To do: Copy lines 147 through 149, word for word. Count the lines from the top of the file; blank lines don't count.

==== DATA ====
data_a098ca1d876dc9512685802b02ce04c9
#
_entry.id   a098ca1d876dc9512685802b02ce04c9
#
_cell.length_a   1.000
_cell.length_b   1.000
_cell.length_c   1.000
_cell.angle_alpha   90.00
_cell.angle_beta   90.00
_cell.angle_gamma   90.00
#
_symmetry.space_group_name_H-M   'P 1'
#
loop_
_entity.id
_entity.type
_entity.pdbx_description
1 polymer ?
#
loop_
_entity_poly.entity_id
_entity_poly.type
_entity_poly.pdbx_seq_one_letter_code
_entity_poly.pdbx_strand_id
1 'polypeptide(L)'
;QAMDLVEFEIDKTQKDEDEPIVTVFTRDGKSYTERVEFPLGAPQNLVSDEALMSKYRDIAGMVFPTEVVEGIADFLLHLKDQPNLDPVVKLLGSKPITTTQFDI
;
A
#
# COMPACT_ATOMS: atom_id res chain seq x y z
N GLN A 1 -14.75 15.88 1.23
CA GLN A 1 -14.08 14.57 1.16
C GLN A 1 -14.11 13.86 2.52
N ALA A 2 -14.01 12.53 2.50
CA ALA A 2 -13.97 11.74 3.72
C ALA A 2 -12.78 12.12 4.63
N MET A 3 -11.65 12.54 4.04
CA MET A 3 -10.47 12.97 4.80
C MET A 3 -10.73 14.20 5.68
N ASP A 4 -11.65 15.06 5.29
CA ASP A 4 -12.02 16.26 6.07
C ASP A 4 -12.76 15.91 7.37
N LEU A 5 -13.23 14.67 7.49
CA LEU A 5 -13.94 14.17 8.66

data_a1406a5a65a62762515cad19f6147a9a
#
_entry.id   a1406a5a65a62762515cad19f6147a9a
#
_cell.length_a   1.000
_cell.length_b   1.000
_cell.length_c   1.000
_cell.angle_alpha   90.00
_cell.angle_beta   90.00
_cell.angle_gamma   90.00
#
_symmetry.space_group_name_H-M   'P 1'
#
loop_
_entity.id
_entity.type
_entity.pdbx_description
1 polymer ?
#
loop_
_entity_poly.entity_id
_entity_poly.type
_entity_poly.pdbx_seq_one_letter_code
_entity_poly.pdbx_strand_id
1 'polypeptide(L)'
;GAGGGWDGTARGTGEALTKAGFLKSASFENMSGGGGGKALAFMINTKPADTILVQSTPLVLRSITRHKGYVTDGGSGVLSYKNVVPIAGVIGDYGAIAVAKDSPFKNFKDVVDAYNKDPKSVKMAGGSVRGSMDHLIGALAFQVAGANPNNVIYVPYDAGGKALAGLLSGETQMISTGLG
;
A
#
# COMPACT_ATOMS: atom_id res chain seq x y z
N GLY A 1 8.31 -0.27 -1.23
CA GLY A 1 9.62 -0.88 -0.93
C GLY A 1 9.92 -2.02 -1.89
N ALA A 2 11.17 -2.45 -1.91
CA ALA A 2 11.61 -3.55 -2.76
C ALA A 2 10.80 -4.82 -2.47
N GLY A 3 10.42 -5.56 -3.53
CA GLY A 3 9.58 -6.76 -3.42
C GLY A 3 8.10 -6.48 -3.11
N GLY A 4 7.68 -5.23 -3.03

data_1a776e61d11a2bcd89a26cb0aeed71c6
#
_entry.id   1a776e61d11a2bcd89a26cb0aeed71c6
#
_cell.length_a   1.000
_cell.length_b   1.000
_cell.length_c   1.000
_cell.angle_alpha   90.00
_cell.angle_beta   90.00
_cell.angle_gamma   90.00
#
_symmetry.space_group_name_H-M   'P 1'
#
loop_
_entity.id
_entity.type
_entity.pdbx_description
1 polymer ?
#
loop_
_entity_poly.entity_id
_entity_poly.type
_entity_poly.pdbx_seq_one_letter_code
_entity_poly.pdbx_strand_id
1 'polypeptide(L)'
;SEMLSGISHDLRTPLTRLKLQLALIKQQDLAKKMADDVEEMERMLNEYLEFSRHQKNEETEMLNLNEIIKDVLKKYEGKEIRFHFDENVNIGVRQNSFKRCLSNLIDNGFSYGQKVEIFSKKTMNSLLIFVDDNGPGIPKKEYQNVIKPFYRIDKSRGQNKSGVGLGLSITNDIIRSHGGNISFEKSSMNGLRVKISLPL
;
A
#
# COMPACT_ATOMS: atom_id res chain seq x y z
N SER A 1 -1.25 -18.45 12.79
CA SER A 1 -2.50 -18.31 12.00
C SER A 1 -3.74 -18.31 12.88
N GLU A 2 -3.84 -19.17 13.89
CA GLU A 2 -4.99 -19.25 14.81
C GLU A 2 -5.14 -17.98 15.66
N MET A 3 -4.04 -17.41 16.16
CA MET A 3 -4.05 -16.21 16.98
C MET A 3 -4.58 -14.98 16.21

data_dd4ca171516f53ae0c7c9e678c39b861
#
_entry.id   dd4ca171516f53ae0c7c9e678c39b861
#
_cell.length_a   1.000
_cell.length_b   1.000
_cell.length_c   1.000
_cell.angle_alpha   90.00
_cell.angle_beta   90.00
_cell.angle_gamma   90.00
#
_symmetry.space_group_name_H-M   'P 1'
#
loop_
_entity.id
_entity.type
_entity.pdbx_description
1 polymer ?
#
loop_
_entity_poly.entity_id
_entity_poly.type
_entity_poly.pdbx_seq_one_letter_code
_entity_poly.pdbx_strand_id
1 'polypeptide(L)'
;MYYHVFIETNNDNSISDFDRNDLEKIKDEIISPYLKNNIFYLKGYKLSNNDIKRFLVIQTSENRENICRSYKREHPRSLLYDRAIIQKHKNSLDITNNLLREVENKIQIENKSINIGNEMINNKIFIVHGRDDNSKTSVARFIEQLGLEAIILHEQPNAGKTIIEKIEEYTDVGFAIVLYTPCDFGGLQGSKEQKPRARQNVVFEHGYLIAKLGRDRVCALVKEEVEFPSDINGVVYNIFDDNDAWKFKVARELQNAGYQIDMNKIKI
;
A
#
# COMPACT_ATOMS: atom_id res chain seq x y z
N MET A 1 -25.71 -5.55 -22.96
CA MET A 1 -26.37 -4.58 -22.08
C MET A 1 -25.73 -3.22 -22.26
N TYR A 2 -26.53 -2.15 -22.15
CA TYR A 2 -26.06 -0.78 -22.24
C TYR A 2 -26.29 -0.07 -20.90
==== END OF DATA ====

_entity_poly.pdbx_strand_id
1 'polypeptide(L)'
;MYYHVFIETNNDNSISDFDRNDLEKIKDEIISPYLKNNIFYLKGYKLSNNDIKRFLVIQTSENRENICRSYKREHPRSLLYDRAIIQKHKNSLDITNNLLREVENKIQIENKSINIGNEMINNKIFIVHGRDDNSKTSVARFIEQLGLEAIILHEQPNAGKTIIEKIEEYTDVGFAIVLYTPCDFGGLQGSKEQKPRARQNVVFEHGYLIAKLGRDRVCALVKEEVEFPSDINGVVYNIFDDNDAWKFKVARELQNAGYQIDMNKIKI